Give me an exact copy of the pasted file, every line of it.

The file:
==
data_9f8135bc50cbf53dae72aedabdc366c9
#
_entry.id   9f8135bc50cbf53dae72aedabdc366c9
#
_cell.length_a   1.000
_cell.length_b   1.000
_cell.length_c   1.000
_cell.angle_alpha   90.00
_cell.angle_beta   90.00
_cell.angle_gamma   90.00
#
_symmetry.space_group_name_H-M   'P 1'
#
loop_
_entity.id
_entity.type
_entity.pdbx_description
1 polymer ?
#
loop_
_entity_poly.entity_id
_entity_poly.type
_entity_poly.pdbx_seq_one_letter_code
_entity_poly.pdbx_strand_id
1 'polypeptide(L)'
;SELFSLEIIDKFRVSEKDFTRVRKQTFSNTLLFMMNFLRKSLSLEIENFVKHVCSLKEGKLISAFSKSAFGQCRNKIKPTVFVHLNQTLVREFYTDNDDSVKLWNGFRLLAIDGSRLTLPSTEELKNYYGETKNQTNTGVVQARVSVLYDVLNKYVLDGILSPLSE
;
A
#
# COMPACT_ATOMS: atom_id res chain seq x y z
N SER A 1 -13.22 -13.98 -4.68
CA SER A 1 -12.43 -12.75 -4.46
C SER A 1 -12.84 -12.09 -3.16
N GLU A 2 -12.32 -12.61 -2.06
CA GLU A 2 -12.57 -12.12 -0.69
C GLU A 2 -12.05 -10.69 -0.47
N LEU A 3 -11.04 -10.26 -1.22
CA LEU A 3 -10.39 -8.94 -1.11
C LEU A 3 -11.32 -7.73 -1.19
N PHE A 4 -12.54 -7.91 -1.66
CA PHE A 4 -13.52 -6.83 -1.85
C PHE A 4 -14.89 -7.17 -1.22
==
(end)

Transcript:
data_9f8135bc50cbf53dae72aedabdc366c9
#
_entry.id   9f8135bc50cbf53dae72aedabdc366c9
#
_cell.length_a   1.000
_cell.length_b   1.000
_cell.length_c   1.000
_cell.angle_alpha   90.00
_cell.angle_beta   90.00
_cell.angle_gamma   90.00
#
_symmetry.space_group_name_H-M   'P 1'
#
loop_
_entity.id
_entity.type
_entity.pdbx_description
1 polymer ?
#
loop_
_entity_poly.entity_id
_entity_poly.type
_entity_poly.pdbx_seq_one_letter_code
_entity_poly.pdbx_strand_id
1 'polypeptide(L)'
;SELFSLEIIDKFRVSEKDFTRVRKQTFSNTLLFMMNFLRKSLSLEIENFVKHVCSLKEGKLISAFSKSAFGQCRNKIKPTVFVHLNQTLVREFYTDNDDSVKLWNGFRLLAIDGSRLTLPSTEELKNYYGETKNQTNTGVVQARVSVLYDVLNKYVLDGILSPLSE
;
A
#
# COMPACT_ATOMS: atom_id res chain seq x y z
N SER A 1 -13.22 -13.98 -4.68
CA SER A 1 -12.43 -12.75 -4.46
C SER A 1 -12.84 -12.09 -3.16
N GLU A 2 -12.32 -12.61 -2.06
CA GLU A 2 -12.57 -12.12 -0.69
C GLU A 2 -12.05 -10.69 -0.47
N LEU A 3 -11.04 -10.26 -1.22
CA LEU A 3 -10.39 -8.94 -1.11
C LEU A 3 -11.32 -7.73 -1.19
N PHE A 4 -12.54 -7.91 -1.66
CA PHE A 4 -13.52 -6.83 -1.85
C PHE A 4 -14.89 -7.17 -1.22